Apparently the unexplainable feeling of wellbeing I found in Paris last fall was not city-specific. I am very grateful that it has stuck with me in New York, despite the fact that I am cold and penniless. The other day I sat down on a bench at the intersection above, spread my arms out like a preacher, and started smiling maniacally about how gloriously bright it was. For perhaps the first time in my adult life, I seem to be carrying this good feeling around inside of me like Baby Brute in the little Brute family.
It is surely chemically enhanced but it is authentic nonetheless.
The sun helps, of course. There is so much more of it here than in Paris. Knowing when to quit does, too.
My usual tendency is to behave like I’m living in an environment of scarcity. I hold on to every good person, place, or plan as though it’s the last of its kind. When they run their course and come to an end, it kills me. I expected to feel awful about leaving Europe before I was ready to. But I think I have finally internalized that there are opportunities for me around every corner, so I can more gracefully let go of things that just didn’t work out despite my best efforts.
It helps that the universe is now smiling upon me after months of shit storms. The luckiest break is that I’m off to Vietnam this Friday for a shoot. I’ll be M.I.A. here for two weeks, but then I’ll have lots of photos to share from foreign lands. (I also have a one-day stopover in Hong Kong, which I am super psyched about.)
See you in a few…
I’ve been receiving daily emails with worldwide airfare deals for the past month or so, with the intention of choosing my next vacation destination based on the loose equation: farthest I can go for the cheapest amount. I passed up a $600 Seoul ticket I saw the very first day I looked, because I couldn’t get the dates to work out quite right, and I hadn’t seen anything else super great since then… until the $550 ticket to Hong Kong that appeared this week.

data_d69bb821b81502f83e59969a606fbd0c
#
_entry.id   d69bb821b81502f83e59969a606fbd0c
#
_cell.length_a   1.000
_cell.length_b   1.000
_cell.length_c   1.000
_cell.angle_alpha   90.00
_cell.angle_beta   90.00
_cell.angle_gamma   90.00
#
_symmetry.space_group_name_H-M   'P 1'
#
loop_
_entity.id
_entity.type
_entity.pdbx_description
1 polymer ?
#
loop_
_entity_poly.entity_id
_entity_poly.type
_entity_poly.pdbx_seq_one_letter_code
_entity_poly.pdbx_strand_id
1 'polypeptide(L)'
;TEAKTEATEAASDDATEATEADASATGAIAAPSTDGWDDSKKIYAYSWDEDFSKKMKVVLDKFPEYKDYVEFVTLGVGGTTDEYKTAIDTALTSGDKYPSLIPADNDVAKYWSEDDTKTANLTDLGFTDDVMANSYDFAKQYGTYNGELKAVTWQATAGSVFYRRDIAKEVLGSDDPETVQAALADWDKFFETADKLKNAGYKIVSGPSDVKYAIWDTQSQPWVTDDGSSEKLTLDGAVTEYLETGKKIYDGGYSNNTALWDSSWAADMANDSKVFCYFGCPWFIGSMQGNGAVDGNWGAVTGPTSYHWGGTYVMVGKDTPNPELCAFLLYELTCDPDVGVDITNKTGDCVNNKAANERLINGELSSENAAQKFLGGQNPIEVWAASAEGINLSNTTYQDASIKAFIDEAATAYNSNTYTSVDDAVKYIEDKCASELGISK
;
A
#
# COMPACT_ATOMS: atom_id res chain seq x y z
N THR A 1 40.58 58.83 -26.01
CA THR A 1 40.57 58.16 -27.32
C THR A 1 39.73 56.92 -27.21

I asked my friend whose job sends her to Hong Kong every few years whether she’d be there any time soon. Luckily enough, she’s going for a conference over Thanksgiving. I promptly invited myself to share her hotel room, and when she said she was thinking about adding on a trip to the mainland this time I proposed that we visit the “rainbow mountains,” which look like just about the most beautiful place on earth:
She responded that she actually wanted to visit the “other” mountains, the ones in Avatar, which appear to be equally jaw-dropping, and which I also would love to visit:
Over the course of the night I went from thinking I’d maybe do a four-day jaunt in Hong Kong to planning an epic mountain range-hopping adventure. My Chinese colleague only added fuel to the fire the next day when she said that flights within China are super-cheap and I should be able to jump from place to place, no problem.
So I freaked out about this trip of a lifetime I was about to take. Except that when I looked into it further, there were plenty of problems. First and foremost, the Zhangye Danxia Landform Geological Park where the rainbow mountains are is fairly impossible to get to without a 2-day journey of planes, trains and automobiles, all of which add up to quite a bit more than the $150 my colleague had promised. The Avatar mountains – Zhangjiajie National Forest Park – are only slightly more accessible – but only from Beijing, where roundtrip airfare from New York is definitely not on sale. So my epic adventure – which by the time I finished the research had grown in my mind to include a bullet train ride to various stops along the Silk Road as well as a foray into the Gobi Desert – was over before it began.
Back to square one. 😦
[Zhangye Danxia photo: Eric Pheterson; Zhangjiajie National Forest Park photo: Viktor Lövgren]